A ground plate is one of the four main components on a vehicle’s radiator. When the temperature outside falls below the freezing point, known as the frost point, the air is forced to enter the vehicle’s radiator system through the underside of the ground plate. The heated air is cooled as it exits the radiator system through the vents in the hood or by re-circulating into the engine’s intake manifold. If you’re wondering how the hell a ground plate heats up the winter air and why it’s called a ground plate, here’s an explanation call us today:
How the hell a ground plate heats up the winter air?
Basically, a ground plate (also called a front mount) is one of several components that act as an insulator for the engine of a vehicle. In plain English, it’s the “sucker” for the radiator without which the whole engine compartment would not function. The reason it gets called a ground plate is that when you install any radiator on your vehicle, it’s always best to install it under your ground mirror – this acts as a thermal barrier that slows down heat transfer from the exterior to the interior of the engine compartment. As any radiator fan will tell you, this isn’t just a cosmetic change, this makes a real difference in the way that your car runs and how warm it is when it’s running.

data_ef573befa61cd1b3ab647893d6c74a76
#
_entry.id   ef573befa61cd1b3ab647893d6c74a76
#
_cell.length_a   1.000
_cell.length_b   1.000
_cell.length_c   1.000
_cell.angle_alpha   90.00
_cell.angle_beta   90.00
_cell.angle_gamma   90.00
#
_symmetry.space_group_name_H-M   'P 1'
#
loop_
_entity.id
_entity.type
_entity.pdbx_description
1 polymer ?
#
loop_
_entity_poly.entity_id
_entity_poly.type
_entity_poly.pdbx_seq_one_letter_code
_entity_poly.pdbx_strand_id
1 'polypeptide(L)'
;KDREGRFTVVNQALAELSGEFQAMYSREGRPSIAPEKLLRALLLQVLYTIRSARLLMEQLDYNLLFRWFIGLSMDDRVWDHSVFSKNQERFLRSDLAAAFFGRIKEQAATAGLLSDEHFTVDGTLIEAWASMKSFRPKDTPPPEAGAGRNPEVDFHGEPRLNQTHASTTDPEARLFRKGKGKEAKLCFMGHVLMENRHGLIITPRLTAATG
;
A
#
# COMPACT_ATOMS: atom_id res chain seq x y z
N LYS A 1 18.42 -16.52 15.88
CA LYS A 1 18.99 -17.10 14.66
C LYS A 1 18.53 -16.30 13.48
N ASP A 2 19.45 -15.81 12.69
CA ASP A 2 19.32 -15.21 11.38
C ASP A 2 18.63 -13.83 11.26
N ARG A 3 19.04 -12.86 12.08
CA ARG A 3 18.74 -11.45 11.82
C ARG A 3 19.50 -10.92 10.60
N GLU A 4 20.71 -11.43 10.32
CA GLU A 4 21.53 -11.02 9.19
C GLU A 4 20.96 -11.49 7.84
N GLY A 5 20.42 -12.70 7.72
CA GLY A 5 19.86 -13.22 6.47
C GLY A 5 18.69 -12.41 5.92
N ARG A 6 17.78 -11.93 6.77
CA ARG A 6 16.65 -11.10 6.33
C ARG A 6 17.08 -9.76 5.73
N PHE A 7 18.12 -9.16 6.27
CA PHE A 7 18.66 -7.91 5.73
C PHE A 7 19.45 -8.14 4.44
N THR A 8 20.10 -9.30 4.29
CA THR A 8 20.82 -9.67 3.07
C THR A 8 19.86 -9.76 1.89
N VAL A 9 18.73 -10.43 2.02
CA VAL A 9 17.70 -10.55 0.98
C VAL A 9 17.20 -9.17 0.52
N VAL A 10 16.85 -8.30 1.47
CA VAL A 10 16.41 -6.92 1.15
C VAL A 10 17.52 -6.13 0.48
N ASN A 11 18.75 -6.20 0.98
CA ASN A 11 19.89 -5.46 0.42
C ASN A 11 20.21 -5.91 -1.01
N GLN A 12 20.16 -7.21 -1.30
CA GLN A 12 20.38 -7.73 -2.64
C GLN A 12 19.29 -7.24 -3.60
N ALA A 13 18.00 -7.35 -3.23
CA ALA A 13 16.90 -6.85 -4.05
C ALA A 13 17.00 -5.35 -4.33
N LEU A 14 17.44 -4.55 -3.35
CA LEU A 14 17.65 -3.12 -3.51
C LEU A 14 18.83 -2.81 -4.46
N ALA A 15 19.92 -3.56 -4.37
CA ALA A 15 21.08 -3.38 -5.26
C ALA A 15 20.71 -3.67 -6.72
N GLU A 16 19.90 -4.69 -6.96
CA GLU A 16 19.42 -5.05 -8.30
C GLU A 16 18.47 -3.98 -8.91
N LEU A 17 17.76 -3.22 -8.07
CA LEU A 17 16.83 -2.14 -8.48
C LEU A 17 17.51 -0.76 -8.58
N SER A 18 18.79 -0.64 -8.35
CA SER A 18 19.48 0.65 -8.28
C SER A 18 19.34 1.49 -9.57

If you’re wondering how do ground plates actually work in an engine and what causes it to heat up, the answer lies in the engine’s radiator duct system. Essentially, as you can imagine, the heat produced by the engine’s radiator is warmed by the back end of the radiator duct piping but also from the underside of the ground plate. This is why a cold ground can actually reduce the temperature of the interior by several degrees making it a much better choice than a warm surface.